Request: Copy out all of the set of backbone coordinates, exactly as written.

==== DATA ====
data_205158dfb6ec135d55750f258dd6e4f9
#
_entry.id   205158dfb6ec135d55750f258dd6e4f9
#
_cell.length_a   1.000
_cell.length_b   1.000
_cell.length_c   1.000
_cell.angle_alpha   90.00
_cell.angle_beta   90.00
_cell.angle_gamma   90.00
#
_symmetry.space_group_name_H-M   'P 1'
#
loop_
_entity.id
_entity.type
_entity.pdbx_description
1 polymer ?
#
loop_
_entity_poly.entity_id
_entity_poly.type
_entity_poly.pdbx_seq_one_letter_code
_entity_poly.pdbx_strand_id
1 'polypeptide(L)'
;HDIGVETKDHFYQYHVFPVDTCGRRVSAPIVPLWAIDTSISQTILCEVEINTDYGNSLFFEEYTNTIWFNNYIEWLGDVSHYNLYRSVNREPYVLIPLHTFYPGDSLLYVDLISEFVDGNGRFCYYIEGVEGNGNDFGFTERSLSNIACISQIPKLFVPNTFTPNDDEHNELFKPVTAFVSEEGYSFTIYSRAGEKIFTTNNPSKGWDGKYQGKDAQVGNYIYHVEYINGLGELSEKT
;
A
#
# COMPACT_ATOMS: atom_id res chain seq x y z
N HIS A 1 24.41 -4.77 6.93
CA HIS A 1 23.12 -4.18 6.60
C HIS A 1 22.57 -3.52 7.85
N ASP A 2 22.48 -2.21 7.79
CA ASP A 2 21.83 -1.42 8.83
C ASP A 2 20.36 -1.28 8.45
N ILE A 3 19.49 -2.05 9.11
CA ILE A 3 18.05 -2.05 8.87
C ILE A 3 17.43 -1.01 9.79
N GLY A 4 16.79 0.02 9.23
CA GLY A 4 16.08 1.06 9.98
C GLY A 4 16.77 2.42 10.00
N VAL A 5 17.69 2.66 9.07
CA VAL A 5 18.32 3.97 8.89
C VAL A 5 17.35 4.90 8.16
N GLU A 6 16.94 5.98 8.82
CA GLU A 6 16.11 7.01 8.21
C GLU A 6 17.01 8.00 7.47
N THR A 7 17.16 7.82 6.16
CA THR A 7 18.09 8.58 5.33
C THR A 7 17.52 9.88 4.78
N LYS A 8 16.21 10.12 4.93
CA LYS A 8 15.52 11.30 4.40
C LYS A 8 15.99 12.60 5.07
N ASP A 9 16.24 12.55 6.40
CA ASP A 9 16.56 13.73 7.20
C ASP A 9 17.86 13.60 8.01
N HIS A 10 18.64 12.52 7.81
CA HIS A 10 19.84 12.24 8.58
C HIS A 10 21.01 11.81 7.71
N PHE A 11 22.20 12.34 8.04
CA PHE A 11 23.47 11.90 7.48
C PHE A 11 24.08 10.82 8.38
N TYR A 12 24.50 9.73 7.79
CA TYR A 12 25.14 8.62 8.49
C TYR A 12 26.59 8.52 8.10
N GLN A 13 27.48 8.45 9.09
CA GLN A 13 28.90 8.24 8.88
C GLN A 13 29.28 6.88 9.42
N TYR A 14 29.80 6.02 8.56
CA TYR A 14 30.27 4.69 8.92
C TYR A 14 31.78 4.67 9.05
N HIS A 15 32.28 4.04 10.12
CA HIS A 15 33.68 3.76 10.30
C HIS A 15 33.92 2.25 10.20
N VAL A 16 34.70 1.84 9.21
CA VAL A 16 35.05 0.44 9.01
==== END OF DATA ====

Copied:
data_205158dfb6ec135d55750f258dd6e4f9
#
_entry.id   205158dfb6ec135d55750f258dd6e4f9
#
_cell.length_a   1.000
_cell.length_b   1.000
_cell.length_c   1.000
_cell.angle_alpha   90.00
_cell.angle_beta   90.00
_cell.angle_gamma   90.00
#
_symmetry.space_group_name_H-M   'P 1'
#
loop_
_entity.id
_entity.type
_entity.pdbx_description
1 polymer ?
#
loop_
_entity_poly.entity_id
_entity_poly.type
_entity_poly.pdbx_seq_one_letter_code
_entity_poly.pdbx_strand_id
1 'polypeptide(L)'
;HDIGVETKDHFYQYHVFPVDTCGRRVSAPIVPLWAIDTSISQTILCEVEINTDYGNSLFFEEYTNTIWFNNYIEWLGDVSHYNLYRSVNREPYVLIPLHTFYPGDSLLYVDLISEFVDGNGRFCYYIEGVEGNGNDFGFTERSLSNIACISQIPKLFVPNTFTPNDDEHNELFKPVTAFVSEEGYSFTIYSRAGEKIFTTNNPSKGWDGKYQGKDAQVGNYIYHVEYINGLGELSEKT
;
A
#
# COMPACT_ATOMS: atom_id res chain seq x y z
N HIS A 1 24.41 -4.77 6.93
CA HIS A 1 23.12 -4.18 6.60
C HIS A 1 22.57 -3.52 7.85
N ASP A 2 22.48 -2.21 7.79
CA ASP A 2 21.83 -1.42 8.83
C ASP A 2 20.36 -1.28 8.45
N ILE A 3 19.49 -2.05 9.11
CA ILE A 3 18.05 -2.05 8.87
C ILE A 3 17.43 -1.01 9.79
N GLY A 4 16.79 0.02 9.23
CA GLY A 4 16.08 1.06 9.98
C GLY A 4 16.77 2.42 10.00
N VAL A 5 17.69 2.66 9.07
CA VAL A 5 18.32 3.97 8.89
C VAL A 5 17.35 4.90 8.16
N GLU A 6 16.94 5.98 8.82
CA GLU A 6 16.11 7.01 8.21
C GLU A 6 17.01 8.00 7.47
N THR A 7 17.16 7.82 6.16
CA THR A 7 18.09 8.58 5.33
C THR A 7 17.52 9.88 4.78
N LYS A 8 16.21 10.12 4.93
CA LYS A 8 15.52 11.30 4.40
C LYS A 8 15.99 12.60 5.07
N ASP A 9 16.24 12.55 6.40
CA ASP A 9 16.56 13.73 7.20
C ASP A 9 17.86 13.60 8.01
N HIS A 10 18.64 12.52 7.81
CA HIS A 10 19.84 12.24 8.58
C HIS A 10 21.01 11.81 7.71
N PHE A 11 22.20 12.34 8.04
CA PHE A 11 23.47 11.90 7.48
C PHE A 11 24.08 10.82 8.38
N TYR A 12 24.50 9.73 7.79
CA TYR A 12 25.14 8.62 8.49
C TYR A 12 26.59 8.52 8.10
N GLN A 13 27.48 8.45 9.09
CA GLN A 13 28.90 8.24 8.88
C GLN A 13 29.28 6.88 9.42
N TYR A 14 29.80 6.02 8.56
CA TYR A 14 30.27 4.69 8.92
C TYR A 14 31.78 4.67 9.05
N HIS A 15 32.28 4.04 10.12
CA HIS A 15 33.68 3.76 10.30
C HIS A 15 33.92 2.25 10.20
N VAL A 16 34.70 1.84 9.21
CA VAL A 16 35.05 0.44 9.01